nausea and vomiting associated with radiotherapy in patients receiving either total body irradiation, single high-dose fraction to the abdomen, or daily fractions to the abdomen.

postoperative nausea and/or vomiting. (1)

Notably, this list of FDA-approved uses does NOT include treatment of nausea in pregnancies.

By the same token, pregnancy usage is not among the FDA list of contraindications.

However, the FDA includes a "Pregnancy Risk Summary" under "Use In Specific Populations." In summary, it says that "epidemiological studies on the association between ondansetron (Zofran) use and major birth defects" are inconsistent and inconclusive.

By comparison, Australia and the United Kingdom unequivocally discourage Zofran as morning sickness treatment because of the risk of birth defects.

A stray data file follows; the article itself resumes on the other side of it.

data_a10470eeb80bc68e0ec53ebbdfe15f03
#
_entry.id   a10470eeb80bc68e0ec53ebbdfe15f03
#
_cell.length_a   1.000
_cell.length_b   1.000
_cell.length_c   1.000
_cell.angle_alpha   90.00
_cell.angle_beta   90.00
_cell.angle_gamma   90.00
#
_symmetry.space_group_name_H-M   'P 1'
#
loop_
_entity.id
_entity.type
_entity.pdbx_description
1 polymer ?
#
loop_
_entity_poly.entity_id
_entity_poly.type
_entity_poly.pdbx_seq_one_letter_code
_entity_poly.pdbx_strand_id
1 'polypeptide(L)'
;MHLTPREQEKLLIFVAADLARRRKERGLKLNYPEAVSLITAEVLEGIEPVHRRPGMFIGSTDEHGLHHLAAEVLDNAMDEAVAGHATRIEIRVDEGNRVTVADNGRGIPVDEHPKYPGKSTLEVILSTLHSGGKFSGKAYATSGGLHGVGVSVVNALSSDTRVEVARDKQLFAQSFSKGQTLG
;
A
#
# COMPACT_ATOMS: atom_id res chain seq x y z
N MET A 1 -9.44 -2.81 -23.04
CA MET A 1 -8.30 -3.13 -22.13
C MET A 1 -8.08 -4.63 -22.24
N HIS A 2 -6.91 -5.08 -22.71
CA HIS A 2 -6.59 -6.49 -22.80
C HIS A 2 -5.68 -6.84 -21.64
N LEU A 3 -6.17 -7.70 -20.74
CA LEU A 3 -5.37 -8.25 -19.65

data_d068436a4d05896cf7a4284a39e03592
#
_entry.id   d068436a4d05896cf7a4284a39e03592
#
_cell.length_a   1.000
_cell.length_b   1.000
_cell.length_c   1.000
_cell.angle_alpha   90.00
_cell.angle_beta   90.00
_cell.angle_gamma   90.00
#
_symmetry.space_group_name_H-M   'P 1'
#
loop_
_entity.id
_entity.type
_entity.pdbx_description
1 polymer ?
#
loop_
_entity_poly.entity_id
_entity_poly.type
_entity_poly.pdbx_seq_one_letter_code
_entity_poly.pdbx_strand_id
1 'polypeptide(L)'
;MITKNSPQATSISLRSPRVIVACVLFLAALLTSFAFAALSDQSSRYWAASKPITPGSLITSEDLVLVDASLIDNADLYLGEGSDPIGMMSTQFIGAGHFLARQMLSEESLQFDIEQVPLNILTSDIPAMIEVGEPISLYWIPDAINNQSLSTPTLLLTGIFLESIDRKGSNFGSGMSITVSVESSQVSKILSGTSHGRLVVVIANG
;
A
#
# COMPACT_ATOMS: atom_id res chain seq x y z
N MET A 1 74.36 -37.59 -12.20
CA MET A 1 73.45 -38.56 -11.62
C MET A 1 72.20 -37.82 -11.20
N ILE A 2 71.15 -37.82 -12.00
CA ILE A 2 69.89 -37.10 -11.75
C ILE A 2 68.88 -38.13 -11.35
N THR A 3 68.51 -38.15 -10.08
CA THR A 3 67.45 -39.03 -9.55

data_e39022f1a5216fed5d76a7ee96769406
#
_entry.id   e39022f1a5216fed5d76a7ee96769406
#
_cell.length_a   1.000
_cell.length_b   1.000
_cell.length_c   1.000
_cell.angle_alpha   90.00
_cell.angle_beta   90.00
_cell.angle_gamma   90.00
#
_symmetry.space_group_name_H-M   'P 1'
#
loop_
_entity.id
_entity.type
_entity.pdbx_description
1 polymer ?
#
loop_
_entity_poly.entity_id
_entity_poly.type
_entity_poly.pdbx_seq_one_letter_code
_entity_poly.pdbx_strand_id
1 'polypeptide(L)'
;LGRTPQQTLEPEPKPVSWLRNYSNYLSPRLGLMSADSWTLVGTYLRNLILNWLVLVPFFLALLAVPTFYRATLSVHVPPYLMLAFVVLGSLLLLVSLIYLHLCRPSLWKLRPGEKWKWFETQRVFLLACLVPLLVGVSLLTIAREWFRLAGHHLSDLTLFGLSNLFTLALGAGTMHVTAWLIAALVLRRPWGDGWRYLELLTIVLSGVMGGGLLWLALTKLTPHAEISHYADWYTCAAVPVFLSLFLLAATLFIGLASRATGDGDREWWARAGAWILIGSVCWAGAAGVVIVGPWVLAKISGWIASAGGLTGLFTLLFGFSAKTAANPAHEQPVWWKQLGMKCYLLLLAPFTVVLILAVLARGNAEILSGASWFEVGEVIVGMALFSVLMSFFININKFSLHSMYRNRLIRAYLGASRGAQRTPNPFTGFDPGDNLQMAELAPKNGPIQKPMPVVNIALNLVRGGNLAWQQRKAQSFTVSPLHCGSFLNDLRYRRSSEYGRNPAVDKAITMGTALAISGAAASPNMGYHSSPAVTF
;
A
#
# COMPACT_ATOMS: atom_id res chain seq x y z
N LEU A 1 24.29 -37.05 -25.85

Increased off-label prescriptions despite risks

Despite the lack of FDA approval of Zofran for treating morning sickness, doctors and other medical professionals are increasingly prescribing “off-label” Zofran for that purpose—despite the fact that off-label prescribing is illegal.

What’s more, it may be quite dangerous. Some of the birth defects linked to a mother's use of Zofran during pregnancy include congenital heart defects, including atrial and ventricular septal defects, kidney obstruction, and cleft palate.

A study in 2012 showed that using Zofran during the first trimester more than doubled the chance of cleft palate. Other studies have linked Zofran to various birth defects, especially when used during the first trimester.

Zofran birth defect lawsuits

GlaxoSmithKline (GSK), the manufacturer of Zofran, has been sued in more than 600 cases alleging fraudulent marketing of Zofran, misrepresenting studies, claiming that Zofran is safe for pregnant women and even bribing doctors to prescribe Zofran.

Lawsuits against GSK started in 2015. Court documents showed that Zofran knew that it is metabolized through the human placenta. Nevertheless, doctors continued to prescribe and GSK continued to sell the drug to expectant mothers.